Gluten is a buzzword today. You can’t go to a restaurant or grocery store without seeing a variety of options labeled “gluten-free.” So why is gluten bad for some people?
Going on a gluten-free diet has become a trend in American society. There are some people who can benefit from eliminating gluten from their diets. Those who do so to improve their health may end up doing more harm than good. People with either celiac disease or wheat sensitivity can benefit from a gluten-free diet, but only after getting an accurate diagnosis.
What is Gluten Sensitivity?
Gluten sensitivity is much lower in severity than gluten intolerance but still produces real symptoms. People that are gluten sensitive may have gastrointestinal symptoms such as pain, bloating or diarrhea but may also experience symptoms outside the GI tract such as headaches, fatigue, a feeling of fogginess and numbness or tingling in their extremities. Because the symptoms of gluten sensitivity can be vague and there is not a blood test or exam for diagnosis, it is important to discuss your concerns with your physician. Formulate an action plan for cutting out gluten and monitor for symptom improvement.
What is Celiac Disease?
People with celiac disease experience an immune response when they eat wheat, rye, barley, or oats. Symptoms can start during early childhood or during adulthood. Symptoms vary from person to person and include abdominal bloating and pain, vomiting, constipation, chronic diarrhea, weight loss, or fatigue. Some people who test positive for the disorder never experience any symptoms.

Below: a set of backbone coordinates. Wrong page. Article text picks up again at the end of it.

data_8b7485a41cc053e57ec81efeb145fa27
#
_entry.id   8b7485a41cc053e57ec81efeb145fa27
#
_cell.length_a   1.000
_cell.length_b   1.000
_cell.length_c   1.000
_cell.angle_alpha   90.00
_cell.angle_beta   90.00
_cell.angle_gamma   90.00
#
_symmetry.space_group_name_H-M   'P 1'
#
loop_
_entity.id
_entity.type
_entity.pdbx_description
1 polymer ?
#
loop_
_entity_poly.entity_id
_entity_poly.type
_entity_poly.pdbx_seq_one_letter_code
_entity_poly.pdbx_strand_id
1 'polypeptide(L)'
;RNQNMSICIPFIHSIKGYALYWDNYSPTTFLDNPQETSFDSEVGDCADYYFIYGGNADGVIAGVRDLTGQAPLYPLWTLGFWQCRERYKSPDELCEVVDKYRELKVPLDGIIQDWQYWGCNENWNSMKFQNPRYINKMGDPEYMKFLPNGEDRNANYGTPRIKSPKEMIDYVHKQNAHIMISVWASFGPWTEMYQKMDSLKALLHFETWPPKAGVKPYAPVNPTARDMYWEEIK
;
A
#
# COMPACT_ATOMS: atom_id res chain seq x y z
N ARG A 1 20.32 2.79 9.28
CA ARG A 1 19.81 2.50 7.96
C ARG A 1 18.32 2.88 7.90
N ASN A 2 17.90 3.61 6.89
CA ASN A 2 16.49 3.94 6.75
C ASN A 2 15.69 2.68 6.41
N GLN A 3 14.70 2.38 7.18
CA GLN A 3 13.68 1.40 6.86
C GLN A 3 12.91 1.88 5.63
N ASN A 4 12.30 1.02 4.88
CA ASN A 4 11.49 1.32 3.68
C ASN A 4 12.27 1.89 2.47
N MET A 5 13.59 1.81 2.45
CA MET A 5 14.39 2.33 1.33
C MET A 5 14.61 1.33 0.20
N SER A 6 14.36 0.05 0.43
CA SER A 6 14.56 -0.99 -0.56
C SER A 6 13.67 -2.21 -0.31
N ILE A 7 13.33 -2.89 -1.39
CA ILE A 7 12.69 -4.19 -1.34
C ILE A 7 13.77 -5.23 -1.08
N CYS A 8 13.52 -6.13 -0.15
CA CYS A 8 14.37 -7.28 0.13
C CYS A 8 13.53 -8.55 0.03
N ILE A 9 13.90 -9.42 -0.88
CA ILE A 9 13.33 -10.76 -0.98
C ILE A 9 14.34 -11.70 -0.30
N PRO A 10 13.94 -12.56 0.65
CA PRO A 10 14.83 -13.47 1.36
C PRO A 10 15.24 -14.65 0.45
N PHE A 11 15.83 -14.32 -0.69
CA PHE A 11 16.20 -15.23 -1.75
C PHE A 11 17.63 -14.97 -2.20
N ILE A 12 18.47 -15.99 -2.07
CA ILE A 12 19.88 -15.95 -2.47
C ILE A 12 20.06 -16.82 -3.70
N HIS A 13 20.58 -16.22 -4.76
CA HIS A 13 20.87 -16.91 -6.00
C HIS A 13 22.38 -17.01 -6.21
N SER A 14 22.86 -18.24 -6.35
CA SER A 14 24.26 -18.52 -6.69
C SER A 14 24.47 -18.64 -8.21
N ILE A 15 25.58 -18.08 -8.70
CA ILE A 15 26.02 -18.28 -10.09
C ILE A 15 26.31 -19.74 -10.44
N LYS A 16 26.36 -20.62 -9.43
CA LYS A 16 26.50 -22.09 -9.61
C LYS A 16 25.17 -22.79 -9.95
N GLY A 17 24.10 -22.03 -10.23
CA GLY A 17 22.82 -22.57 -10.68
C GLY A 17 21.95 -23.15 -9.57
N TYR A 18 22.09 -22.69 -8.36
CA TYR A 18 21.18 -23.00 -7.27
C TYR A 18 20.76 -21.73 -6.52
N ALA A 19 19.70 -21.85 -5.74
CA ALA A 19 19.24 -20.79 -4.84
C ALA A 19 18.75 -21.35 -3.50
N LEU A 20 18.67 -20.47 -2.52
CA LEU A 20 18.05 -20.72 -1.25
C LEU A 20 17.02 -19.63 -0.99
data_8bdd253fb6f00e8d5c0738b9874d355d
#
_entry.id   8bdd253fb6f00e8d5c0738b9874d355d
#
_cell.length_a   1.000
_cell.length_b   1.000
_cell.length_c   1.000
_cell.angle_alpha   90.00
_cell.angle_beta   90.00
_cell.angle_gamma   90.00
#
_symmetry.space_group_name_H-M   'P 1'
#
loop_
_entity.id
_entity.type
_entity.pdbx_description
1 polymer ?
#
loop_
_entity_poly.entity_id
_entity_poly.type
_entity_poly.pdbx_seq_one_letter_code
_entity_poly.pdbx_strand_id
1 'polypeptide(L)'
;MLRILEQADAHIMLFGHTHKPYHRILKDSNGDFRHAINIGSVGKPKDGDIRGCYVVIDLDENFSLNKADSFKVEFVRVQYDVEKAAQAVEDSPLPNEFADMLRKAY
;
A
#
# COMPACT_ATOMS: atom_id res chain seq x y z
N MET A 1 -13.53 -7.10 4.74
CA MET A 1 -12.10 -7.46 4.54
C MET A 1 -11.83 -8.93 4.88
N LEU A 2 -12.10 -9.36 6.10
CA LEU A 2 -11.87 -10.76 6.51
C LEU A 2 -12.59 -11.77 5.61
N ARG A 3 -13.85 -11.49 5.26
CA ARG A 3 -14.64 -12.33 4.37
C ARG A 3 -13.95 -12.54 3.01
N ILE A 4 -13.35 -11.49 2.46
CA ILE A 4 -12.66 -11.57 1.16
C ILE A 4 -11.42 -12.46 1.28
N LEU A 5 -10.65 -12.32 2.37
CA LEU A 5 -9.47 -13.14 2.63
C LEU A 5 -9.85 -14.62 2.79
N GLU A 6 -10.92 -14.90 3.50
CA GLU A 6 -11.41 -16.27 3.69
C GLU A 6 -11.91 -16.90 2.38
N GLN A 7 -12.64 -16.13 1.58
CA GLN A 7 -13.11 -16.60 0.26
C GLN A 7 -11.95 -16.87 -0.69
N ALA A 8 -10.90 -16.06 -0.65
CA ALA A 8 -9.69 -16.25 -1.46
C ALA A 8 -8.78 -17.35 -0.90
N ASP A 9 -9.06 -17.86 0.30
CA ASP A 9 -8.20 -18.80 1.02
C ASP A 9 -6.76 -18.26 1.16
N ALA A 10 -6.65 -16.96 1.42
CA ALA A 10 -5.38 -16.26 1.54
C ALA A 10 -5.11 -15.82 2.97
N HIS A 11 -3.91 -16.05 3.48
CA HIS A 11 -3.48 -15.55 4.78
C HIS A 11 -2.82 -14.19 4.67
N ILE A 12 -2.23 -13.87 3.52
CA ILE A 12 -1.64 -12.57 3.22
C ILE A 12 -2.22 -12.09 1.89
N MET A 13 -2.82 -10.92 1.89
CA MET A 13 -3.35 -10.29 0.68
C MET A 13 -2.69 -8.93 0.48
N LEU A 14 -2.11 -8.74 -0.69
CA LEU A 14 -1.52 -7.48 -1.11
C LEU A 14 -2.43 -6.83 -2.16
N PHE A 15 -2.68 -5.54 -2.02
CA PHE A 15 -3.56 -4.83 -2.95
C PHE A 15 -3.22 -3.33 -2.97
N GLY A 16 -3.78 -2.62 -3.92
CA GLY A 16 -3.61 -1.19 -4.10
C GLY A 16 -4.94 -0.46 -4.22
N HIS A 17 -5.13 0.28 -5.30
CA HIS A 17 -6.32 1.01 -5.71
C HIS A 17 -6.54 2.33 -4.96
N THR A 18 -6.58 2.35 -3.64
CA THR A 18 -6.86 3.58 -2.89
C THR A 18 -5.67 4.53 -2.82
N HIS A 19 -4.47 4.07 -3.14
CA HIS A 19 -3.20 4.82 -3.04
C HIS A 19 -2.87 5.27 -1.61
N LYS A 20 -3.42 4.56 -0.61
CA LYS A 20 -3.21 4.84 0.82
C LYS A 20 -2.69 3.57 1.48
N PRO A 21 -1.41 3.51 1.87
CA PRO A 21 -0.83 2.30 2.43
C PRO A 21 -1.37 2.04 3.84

Celiac disease leads to damage of the villi which line the intestinal wall. This prevents nutrients from being absorbed, leading to serious conditions like iron and other types of deficiencies. Some people develop seizures or migraines, canker sores inside the mouth, and may suffer from depression or anxiety.
Untreated celiac disease can result in long-term health complications. The person might develop early osteoporosis, infertility or miscarriage, nervous system disorders, or pancreatic insufficiency. It isn’t just the symptoms that need to be treated. It’s the damage that untreated celiac disease can cause without the person’s knowledge.
If you feel like you may suffer from gluten intolerance, gluten sensitivity, or Celiac Disease, talk with your doctor about your concerns. Try removing gluten from your diet for a trial period of at least 4 weeks and be careful to read labels including dressings, sauces and dry mixes and check the ingredient list for gluten.
The doctors at The Woman’s Clinic are here to help you navigate the sometimes confusing world of gluten intolerance. You can make an appointment by clicking here.